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A Wealth Tax for South Africa

Author

Listed:
  • Aroop Chatterjee

    (WITS - University of the Witwatersrand [Johannesburg])

  • Léo Czajka

    (UCL - Université Catholique de Louvain = Catholic University of Louvain)

  • Amory Gethin

    (PSE - Paris School of Economics - UP1 - Université Paris 1 Panthéon-Sorbonne - ENS-PSL - École normale supérieure - Paris - PSL - Université Paris Sciences et Lettres - EHESS - École des hautes études en sciences sociales - ENPC - École des Ponts ParisTech - CNRS - Centre National de la Recherche Scientifique - INRAE - Institut National de Recherche pour l’Agriculture, l’Alimentation et l’Environnement, PJSE - Paris Jourdan Sciences Economiques - UP1 - Université Paris 1 Panthéon-Sorbonne - ENS-PSL - École normale supérieure - Paris - PSL - Université Paris Sciences et Lettres - EHESS - École des hautes études en sciences sociales - ENPC - École des Ponts ParisTech - CNRS - Centre National de la Recherche Scientifique - INRAE - Institut National de Recherche pour l’Agriculture, l’Alimentation et l’Environnement, WIL - World Inequality Lab)

Abstract

This paper considers the feasibility of implementing a progressive wealth tax to collect additional government revenue to both reinforce fiscal sustainability in the wake of the COVID-19 crisis and reduce persistent extreme inequality in South Africa. Drawing on our new companion paper, we first identify the tax base and discuss the design of potential tax schedules. Testing alternative tax schedules, we estimate how much additional revenue could be collected from a progressive tax on the top 1% richest South Africans. Our results show that under conservative assumptions, a wealth tax could raise between 70 and 160 billion Rands—1.5% to 3.5% of the South African GDP.We discuss in turn how sensitive our estimates are to assumptions on (1) mismeasurement of wealth and (2) tax avoidance and evasion, based on the most recent tax policy literature. We examine technical issues related to the enforcement of the tax, and how third-party reporting and pre-filled declarations could be used to optimize measurement of taxable wealth and minimize evasion and avoidance opportunities. Finally, we explain how this new tax could interact with other capital related taxes already in place in South Africa, and discuss the potential impact on growth.

Suggested Citation

  • Aroop Chatterjee & Léo Czajka & Amory Gethin, 2021. "A Wealth Tax for South Africa," PSE Working Papers halshs-03131182, HAL.
  • Handle: RePEc:hal:psewpa:halshs-03131182
    Note: View the original document on HAL open archive server: https://shs.hal.science/halshs-03131182
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    References listed on IDEAS

    as
    1. Aroop Chatterjee & Léo Czajka & Amory Gethin, 2020. "Estimating the Distribution of Household Wealth in South Africa," Working Papers hal-02876974, HAL.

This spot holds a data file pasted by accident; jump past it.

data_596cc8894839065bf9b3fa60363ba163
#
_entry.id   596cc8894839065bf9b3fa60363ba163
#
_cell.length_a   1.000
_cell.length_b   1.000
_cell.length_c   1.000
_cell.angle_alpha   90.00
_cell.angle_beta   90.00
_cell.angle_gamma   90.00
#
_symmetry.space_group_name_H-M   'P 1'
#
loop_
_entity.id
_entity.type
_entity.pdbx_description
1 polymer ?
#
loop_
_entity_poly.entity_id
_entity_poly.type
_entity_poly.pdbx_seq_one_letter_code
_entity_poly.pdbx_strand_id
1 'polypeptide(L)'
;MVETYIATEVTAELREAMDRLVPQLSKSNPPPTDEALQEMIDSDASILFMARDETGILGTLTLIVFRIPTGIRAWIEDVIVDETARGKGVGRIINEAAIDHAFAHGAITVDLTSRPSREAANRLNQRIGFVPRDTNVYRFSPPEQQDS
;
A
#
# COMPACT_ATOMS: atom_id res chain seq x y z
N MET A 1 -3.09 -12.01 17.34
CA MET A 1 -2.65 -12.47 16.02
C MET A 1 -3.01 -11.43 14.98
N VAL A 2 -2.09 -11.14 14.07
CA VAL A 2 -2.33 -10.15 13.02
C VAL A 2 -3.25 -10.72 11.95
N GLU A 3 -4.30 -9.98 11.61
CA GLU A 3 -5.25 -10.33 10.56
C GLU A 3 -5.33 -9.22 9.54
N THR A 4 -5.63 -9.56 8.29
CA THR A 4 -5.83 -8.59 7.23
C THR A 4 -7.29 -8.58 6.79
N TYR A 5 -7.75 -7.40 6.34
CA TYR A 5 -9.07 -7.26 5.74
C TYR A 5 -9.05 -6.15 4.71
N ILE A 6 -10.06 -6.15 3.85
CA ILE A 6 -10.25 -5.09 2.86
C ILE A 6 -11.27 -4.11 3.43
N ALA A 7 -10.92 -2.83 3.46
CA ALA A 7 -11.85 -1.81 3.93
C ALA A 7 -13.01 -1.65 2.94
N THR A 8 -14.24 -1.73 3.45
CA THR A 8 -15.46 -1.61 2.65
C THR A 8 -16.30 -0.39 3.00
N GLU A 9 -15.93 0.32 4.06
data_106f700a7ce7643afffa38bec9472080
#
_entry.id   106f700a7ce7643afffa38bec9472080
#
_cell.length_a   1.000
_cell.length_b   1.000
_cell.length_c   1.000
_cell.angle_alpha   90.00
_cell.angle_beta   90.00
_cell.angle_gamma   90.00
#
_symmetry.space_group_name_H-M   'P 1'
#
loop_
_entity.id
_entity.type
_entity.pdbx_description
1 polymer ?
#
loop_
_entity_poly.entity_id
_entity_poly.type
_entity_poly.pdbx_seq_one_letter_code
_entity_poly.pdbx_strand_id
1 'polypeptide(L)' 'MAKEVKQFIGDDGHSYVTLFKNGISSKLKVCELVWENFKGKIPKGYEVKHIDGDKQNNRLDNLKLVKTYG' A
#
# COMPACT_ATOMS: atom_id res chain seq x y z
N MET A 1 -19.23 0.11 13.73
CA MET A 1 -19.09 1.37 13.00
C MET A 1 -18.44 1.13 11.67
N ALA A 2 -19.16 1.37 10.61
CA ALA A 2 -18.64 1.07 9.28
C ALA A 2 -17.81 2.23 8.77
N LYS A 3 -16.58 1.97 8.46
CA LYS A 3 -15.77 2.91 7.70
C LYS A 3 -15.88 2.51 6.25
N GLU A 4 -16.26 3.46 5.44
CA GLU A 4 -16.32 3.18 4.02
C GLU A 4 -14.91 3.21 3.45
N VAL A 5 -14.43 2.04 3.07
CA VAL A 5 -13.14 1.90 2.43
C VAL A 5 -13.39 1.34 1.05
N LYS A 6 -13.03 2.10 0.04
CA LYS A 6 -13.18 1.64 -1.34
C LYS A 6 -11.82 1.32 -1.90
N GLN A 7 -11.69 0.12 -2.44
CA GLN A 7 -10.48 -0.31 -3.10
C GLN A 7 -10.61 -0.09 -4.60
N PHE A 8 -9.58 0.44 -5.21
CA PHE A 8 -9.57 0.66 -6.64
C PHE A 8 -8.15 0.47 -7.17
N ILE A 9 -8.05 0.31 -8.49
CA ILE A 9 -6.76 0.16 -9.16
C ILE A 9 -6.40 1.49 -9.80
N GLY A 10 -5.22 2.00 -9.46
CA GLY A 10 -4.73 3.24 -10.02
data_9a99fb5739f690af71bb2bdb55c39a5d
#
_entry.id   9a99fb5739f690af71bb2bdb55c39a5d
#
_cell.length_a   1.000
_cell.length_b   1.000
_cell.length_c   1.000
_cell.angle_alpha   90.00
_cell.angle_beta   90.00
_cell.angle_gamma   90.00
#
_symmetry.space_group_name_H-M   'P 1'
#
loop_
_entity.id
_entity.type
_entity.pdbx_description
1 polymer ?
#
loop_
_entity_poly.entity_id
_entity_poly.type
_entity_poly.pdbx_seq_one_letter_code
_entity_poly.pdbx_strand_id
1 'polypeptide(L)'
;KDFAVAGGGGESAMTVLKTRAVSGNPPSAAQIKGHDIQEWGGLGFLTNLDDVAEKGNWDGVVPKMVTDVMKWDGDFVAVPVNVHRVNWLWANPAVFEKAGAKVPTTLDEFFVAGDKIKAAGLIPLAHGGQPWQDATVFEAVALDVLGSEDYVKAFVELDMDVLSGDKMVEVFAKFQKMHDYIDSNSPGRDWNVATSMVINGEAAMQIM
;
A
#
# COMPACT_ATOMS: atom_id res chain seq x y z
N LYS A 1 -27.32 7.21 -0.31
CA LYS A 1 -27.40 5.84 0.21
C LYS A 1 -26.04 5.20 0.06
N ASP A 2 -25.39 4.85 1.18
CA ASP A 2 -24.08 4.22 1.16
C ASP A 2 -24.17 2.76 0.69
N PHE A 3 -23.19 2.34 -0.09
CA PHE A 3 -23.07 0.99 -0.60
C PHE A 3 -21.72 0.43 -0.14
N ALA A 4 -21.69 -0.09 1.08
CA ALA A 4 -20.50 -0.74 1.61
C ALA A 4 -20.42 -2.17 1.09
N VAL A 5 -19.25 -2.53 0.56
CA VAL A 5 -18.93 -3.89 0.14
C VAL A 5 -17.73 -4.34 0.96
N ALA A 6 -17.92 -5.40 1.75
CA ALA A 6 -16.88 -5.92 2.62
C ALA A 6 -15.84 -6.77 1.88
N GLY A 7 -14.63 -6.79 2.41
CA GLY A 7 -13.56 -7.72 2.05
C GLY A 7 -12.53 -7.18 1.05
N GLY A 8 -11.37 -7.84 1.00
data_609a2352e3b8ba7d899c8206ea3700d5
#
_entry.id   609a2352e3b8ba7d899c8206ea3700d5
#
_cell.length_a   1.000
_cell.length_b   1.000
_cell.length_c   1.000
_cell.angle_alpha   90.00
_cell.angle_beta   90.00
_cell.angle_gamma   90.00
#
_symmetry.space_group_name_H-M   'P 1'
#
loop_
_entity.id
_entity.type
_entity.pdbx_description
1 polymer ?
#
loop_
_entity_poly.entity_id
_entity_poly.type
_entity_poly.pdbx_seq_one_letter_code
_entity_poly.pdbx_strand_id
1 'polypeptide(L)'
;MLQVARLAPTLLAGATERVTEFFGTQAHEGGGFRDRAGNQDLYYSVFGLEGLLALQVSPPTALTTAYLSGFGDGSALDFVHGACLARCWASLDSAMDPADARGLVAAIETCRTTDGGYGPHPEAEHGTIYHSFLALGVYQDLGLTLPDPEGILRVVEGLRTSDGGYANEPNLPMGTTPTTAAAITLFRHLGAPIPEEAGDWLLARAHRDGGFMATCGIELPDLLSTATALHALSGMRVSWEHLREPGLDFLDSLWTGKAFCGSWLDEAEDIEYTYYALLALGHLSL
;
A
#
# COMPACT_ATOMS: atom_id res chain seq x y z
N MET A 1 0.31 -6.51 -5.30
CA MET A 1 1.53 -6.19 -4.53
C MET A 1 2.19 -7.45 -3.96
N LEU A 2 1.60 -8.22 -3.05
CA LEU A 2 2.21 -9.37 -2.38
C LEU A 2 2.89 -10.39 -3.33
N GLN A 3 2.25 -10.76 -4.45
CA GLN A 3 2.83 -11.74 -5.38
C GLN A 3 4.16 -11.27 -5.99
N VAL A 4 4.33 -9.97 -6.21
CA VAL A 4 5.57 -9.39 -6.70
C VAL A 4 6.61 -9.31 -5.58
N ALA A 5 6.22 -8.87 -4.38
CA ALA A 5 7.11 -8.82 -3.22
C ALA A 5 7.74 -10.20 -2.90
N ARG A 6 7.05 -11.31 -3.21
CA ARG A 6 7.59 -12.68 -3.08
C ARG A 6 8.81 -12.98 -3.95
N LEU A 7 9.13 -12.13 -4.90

2. Elizabeth Gavin & Jean L. Erero, 2015. "The Impact of the Dividend Tax in South Africa: A Dynamic CGE Model Analysis," Working Papers 544, Economic Research Southern Africa.
    3. Jaejoon Woo & Manmohan S. Kumar, 2015. "Public Debt and Growth," Economica, London School of Economics and Political Science, vol. 82(328), pages 705-739, October.
    4. Katrine Jakobsen & Kristian Jakobsen & Henrik Kleven & Gabriel Zucman, 2020. "Wealth Taxation and Wealth Accumulation: Theory and Evidence From Denmark," The Quarterly Journal of Economics, President and Fellows of Harvard College, vol. 135(1), pages 329-388.
    5. Alstadsæter, Annette & Johannesen, Niels & Zucman, Gabriel, 2018. "Who owns the wealth in tax havens? Macro evidence and implications for global inequality," Journal of Public Economics, Elsevier, vol. 162(C), pages 89-100.
    6. Reinhard Neck & Gottfried Haber & Andrea Klinglmair, 2015. "Austrian Public Debt Growth: A Public Choice Perspective," International Advances in Economic Research, Springer;International Atlantic Economic Society, vol. 21(3), pages 249-260, August.
    7. Johannes Hermanus Kemp, 2019. "The Elasticity of Taxable Income: The Case of South Africa," South African Journal of Economics, Economic Society of South Africa, vol. 87(4), pages 417-449, December.
    8. Ludwig Straub & Iván Werning, 2020. "Positive Long-Run Capital Taxation: Chamley-Judd Revisited," American Economic Review, American Economic Association, vol. 110(1), pages 86-119, January.
    9. Davies, James B. (ed.), 2008. "Personal Wealth from a Global Perspective," OUP Catalogue, Oxford University Press, number 9780199548897, Decembrie.
    10. Real Arai & Takuma Kunieda & Keigo Nishida, 2014. "Is Public Debt Growth-Enhancing or Growth-Reducing?," KIER Working Papers 884, Kyoto University, Institute of Economic Research.
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